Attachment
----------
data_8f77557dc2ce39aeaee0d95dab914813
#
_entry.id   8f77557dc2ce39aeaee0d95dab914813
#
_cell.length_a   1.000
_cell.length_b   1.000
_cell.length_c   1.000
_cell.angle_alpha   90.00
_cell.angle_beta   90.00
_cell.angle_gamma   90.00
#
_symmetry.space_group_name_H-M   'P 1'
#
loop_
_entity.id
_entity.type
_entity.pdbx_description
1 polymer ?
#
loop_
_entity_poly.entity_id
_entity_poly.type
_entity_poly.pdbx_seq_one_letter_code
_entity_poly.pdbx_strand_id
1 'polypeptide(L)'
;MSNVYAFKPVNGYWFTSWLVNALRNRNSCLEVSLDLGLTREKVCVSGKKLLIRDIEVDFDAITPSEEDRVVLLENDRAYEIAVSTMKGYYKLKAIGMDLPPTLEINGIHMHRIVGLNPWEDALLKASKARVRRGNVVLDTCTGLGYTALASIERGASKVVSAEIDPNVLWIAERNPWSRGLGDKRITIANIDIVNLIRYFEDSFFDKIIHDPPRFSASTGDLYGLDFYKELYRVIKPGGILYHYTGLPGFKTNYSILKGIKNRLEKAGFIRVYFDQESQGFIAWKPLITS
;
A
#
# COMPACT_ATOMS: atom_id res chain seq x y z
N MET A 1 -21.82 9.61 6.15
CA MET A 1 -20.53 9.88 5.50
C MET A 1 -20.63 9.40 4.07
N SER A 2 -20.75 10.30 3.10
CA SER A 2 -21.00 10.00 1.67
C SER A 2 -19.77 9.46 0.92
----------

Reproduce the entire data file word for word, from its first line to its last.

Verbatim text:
data_8f77557dc2ce39aeaee0d95dab914813
#
_entry.id   8f77557dc2ce39aeaee0d95dab914813
#
_cell.length_a   1.000
_cell.length_b   1.000
_cell.length_c   1.000
_cell.angle_alpha   90.00
_cell.angle_beta   90.00
_cell.angle_gamma   90.00
#
_symmetry.space_group_name_H-M   'P 1'
#
loop_
_entity.id
_entity.type
_entity.pdbx_description
1 polymer ?
#
loop_
_entity_poly.entity_id
_entity_poly.type
_entity_poly.pdbx_seq_one_letter_code
_entity_poly.pdbx_strand_id
1 'polypeptide(L)'
;MSNVYAFKPVNGYWFTSWLVNALRNRNSCLEVSLDLGLTREKVCVSGKKLLIRDIEVDFDAITPSEEDRVVLLENDRAYEIAVSTMKGYYKLKAIGMDLPPTLEINGIHMHRIVGLNPWEDALLKASKARVRRGNVVLDTCTGLGYTALASIERGASKVVSAEIDPNVLWIAERNPWSRGLGDKRITIANIDIVNLIRYFEDSFFDKIIHDPPRFSASTGDLYGLDFYKELYRVIKPGGILYHYTGLPGFKTNYSILKGIKNRLEKAGFIRVYFDQESQGFIAWKPLITS
;
A
#
# COMPACT_ATOMS: atom_id res chain seq x y z
N MET A 1 -21.82 9.61 6.15
CA MET A 1 -20.53 9.88 5.50
C MET A 1 -20.63 9.40 4.07
N SER A 2 -20.75 10.30 3.10
CA SER A 2 -21.00 10.00 1.67
C SER A 2 -19.77 9.46 0.92